The U.S. Environmental Protection Agency (EPA) on May 12 published the proposed 2022 Construction General Permit (CGP) in the Federal Register. The current 2017 CGP permit is in effect until Feb. 16, 2022, when the final 2022 CGP will become effective for five years.
Public comments on the proposed 2022 CGP will be accepted until July 12, and NAHB will submit comments on behalf of the home building industry.
EPA will host a webinar on Thursday, June 17, 1–3 p.m. ET to explain the proposed changes to the 2022 CGP. Register here
Importance of the CGP
Stormwater CGPs are the most common environmental permit residential developers and builders must obtain. EPA's CGP authorizes stormwater discharges from active land development and construction activities. Although serving as the actual stormwater permit developers and builders must obtain in four states (Idaho, New Mexico, Massachusetts and New Hampshire) and specific areas of the country including Puerto Rico, District of Columbia, and tribal lands, EPA's CGP also serves as the template that all other EPA-delegated states use when renewing their own stormwater CGPs.
Under the federal Clean Water Act, developers and builders must seek CGP coverage before beginning land development or construction activities that disturb more than one acre, or less than one acre within a larger common plan of development, such as an individual builder constructing a home on single building lot(s) within a residential subdivision.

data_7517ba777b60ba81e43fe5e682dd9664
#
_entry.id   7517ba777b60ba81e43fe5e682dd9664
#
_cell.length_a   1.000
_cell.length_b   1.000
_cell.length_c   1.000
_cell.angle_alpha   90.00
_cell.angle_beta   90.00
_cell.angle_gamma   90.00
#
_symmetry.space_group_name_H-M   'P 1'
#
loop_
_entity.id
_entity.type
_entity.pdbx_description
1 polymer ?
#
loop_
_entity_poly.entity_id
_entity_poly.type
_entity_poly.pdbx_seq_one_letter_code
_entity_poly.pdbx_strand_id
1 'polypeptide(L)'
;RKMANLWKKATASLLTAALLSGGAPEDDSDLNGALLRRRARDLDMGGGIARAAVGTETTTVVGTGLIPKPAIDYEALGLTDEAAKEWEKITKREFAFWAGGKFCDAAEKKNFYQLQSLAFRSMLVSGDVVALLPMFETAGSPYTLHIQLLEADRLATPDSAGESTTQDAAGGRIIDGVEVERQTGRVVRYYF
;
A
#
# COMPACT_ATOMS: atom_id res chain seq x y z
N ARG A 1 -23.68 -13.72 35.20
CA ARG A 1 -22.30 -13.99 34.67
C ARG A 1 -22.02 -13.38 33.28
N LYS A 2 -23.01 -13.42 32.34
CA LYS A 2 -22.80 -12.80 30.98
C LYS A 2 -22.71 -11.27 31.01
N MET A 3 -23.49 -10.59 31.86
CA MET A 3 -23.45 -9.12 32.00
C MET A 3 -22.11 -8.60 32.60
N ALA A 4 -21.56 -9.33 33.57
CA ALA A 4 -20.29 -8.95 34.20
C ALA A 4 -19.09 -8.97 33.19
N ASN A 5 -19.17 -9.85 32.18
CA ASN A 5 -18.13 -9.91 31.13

Under the CGP, permit holders are required to prepare, implement, and track their progress through a document called the Stormwater Pollution Prevention Plan (SWPPP). The SWPPP documents how the developer or builder is implementing all of the CGP's requirements during the active phase of land development or construction activities.
Key Changes in the Proposed 2022 CGP
- Creating additional notification and recordkeeping requirements to avoid contaminated discharges from dewatering activities (i.e., discharges relating to pumping out accumulated water from excavated areas).
- Accepting comments on whether the current reduced site stabilization deadlines under the 2017 CGP for sites disturbing more than five acres should be revisited.
- Creating a new EPA training program for CGP's current requirement that only a "qualified person" conducts required site inspections under the CGP.
- Clarifying existing 2017 CGP permit flexibilities concerning alternative site stabilization and inspection deadlines for arid and semi-arid areas of the country by establishing a definition for "seasonally dry period."
- Requiring permit holders to document (i.e., photograph) during regular inspections any signs that sedimentation as a result of stormwater discharges from construction activities are occurring to so called "receiving waters."
- Requiring permit holders before filing their Notice of Termination (NOT) with EPA to submit a photograph showing the condition of site (i.e., documenting site stabilization) at the time of terminating CGP permit coverage.
- Clarifying that EPA does not endorse under the CGP any stormwater control products nor SWPPP plans.
In addition to EPA's webinar on June 17, you can learn more about the proposed changes to the 2022 CGP with these EPA resources:
For more information on EPA's proposed 2022 CGP, please contact Mike Mittelholzer,
AVP, Environmental Policy, at 800-368-5242 x8660.